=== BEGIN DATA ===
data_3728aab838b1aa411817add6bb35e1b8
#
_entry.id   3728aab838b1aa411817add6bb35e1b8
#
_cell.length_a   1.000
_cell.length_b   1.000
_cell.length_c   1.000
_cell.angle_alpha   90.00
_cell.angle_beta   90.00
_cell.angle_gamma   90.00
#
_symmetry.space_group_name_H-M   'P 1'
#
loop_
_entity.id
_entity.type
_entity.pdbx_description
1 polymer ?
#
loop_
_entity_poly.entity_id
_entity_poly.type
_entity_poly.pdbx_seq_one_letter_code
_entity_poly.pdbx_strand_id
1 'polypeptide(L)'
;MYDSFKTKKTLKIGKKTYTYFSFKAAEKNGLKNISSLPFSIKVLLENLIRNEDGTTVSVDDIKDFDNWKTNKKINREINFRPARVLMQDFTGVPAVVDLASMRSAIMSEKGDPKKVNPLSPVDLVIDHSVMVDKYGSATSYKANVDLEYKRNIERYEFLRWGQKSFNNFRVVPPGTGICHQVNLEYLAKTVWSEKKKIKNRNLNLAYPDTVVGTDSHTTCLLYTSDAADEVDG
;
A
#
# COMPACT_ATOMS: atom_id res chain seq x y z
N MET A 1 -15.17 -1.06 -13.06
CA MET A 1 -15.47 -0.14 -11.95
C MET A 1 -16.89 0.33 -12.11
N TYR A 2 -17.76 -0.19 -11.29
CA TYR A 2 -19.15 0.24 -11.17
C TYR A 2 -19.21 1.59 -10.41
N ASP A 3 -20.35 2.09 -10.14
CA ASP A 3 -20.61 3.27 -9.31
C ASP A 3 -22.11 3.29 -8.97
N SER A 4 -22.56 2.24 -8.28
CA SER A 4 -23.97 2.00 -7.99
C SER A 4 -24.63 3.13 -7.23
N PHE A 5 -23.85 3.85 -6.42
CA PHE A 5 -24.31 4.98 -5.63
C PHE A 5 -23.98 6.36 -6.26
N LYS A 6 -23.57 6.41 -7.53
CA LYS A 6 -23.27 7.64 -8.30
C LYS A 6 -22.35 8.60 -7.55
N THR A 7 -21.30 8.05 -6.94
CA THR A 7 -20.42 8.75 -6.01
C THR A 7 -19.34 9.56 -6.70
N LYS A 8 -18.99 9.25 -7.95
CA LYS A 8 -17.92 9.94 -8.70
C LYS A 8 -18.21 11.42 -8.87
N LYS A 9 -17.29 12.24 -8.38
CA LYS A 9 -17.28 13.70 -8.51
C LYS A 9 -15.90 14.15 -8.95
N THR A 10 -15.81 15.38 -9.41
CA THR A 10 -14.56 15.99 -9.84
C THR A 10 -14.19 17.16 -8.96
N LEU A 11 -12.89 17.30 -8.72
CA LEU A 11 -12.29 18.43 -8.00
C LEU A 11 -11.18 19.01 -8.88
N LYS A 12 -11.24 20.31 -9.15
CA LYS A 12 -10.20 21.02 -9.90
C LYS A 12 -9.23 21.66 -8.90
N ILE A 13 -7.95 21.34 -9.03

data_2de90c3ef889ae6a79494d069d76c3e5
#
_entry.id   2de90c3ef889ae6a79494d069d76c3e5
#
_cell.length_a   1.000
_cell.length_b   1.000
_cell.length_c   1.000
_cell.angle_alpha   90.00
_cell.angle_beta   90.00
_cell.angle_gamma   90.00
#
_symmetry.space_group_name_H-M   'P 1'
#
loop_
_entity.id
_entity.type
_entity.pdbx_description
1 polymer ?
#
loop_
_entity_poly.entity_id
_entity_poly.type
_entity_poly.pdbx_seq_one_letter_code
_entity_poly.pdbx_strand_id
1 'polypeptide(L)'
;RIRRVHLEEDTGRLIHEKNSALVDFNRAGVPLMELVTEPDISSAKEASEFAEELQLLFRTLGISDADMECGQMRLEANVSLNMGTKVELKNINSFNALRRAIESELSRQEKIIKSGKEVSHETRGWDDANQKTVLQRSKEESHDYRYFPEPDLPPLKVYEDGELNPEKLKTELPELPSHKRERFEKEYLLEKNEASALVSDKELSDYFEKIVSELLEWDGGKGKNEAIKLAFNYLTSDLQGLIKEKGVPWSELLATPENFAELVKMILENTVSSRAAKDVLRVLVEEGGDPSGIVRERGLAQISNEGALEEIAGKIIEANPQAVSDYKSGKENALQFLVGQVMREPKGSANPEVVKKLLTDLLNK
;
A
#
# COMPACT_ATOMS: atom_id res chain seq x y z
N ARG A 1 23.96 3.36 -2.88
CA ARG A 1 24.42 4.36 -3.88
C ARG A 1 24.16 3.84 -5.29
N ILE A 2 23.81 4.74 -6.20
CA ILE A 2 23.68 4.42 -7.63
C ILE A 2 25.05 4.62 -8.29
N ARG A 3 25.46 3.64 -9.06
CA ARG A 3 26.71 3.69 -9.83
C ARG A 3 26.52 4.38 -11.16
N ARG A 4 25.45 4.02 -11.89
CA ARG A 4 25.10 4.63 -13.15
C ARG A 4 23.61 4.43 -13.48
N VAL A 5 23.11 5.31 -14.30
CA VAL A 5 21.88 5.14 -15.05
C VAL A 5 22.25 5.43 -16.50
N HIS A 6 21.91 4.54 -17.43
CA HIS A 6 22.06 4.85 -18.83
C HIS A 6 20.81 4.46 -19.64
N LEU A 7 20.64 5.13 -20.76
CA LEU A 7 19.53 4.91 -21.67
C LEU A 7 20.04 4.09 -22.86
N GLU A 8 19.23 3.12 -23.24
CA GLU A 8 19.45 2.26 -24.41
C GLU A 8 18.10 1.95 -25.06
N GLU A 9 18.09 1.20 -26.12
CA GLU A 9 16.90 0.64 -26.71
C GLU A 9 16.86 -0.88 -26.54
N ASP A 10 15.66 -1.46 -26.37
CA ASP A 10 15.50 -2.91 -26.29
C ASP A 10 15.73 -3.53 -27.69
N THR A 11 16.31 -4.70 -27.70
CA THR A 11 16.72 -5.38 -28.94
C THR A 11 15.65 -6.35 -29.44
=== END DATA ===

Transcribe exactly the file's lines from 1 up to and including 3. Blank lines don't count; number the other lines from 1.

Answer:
data_3728aab838b1aa411817add6bb35e1b8
#
_entry.id   3728aab838b1aa411817add6bb35e1b8